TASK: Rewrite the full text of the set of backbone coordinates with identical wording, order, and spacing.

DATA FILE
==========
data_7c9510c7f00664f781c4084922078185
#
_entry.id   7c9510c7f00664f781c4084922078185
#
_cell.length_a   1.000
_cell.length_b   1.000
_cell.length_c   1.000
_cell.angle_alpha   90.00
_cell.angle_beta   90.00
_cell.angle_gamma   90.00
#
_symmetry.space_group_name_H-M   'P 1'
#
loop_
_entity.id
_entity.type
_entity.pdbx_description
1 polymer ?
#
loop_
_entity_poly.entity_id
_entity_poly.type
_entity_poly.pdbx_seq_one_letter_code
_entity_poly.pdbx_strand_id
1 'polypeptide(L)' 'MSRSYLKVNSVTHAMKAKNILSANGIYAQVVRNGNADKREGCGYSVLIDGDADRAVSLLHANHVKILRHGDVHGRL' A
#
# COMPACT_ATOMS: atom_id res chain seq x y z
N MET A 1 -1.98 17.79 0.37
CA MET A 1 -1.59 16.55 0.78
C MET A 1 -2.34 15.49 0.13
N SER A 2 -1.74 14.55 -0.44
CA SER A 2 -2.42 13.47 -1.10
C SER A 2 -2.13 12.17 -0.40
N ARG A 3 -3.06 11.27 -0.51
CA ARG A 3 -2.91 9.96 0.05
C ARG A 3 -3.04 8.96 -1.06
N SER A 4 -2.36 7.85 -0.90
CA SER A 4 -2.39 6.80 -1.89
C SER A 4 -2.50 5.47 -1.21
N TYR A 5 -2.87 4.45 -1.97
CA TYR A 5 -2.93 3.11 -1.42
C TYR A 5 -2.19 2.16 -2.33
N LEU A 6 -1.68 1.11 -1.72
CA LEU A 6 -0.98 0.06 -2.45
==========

data_7c9510c7f00664f781c4084922078185
#
_entry.id   7c9510c7f00664f781c4084922078185
#
_cell.length_a   1.000
_cell.length_b   1.000
_cell.length_c   1.000
_cell.angle_alpha   90.00
_cell.angle_beta   90.00
_cell.angle_gamma   90.00
#
_symmetry.space_group_name_H-M   'P 1'
#
loop_
_entity.id
_entity.type
_entity.pdbx_description
1 polymer ?
#
loop_
_entity_poly.entity_id
_entity_poly.type
_entity_poly.pdbx_seq_one_letter_code
_entity_poly.pdbx_strand_id
1 'polypeptide(L)' 'MSRSYLKVNSVTHAMKAKNILSANGIYAQVVRNGNADKREGCGYSVLIDGDADRAVSLLHANHVKILRHGDVHGRL' A
#
# COMPACT_ATOMS: atom_id res chain seq x y z
N MET A 1 -1.98 17.79 0.37
CA MET A 1 -1.59 16.55 0.78
C MET A 1 -2.34 15.49 0.13
N SER A 2 -1.74 14.55 -0.44
CA SER A 2 -2.42 13.47 -1.10
C SER A 2 -2.13 12.17 -0.40
N ARG A 3 -3.06 11.27 -0.51
CA ARG A 3 -2.91 9.96 0.05
C ARG A 3 -3.04 8.96 -1.06
N SER A 4 -2.36 7.85 -0.90
CA SER A 4 -2.39 6.80 -1.89
C SER A 4 -2.50 5.47 -1.21
N TYR A 5 -2.87 4.45 -1.97
CA TYR A 5 -2.93 3.11 -1.42
C TYR A 5 -2.19 2.16 -2.33
N LEU A 6 -1.68 1.11 -1.72
CA LEU A 6 -0.98 0.06 -2.45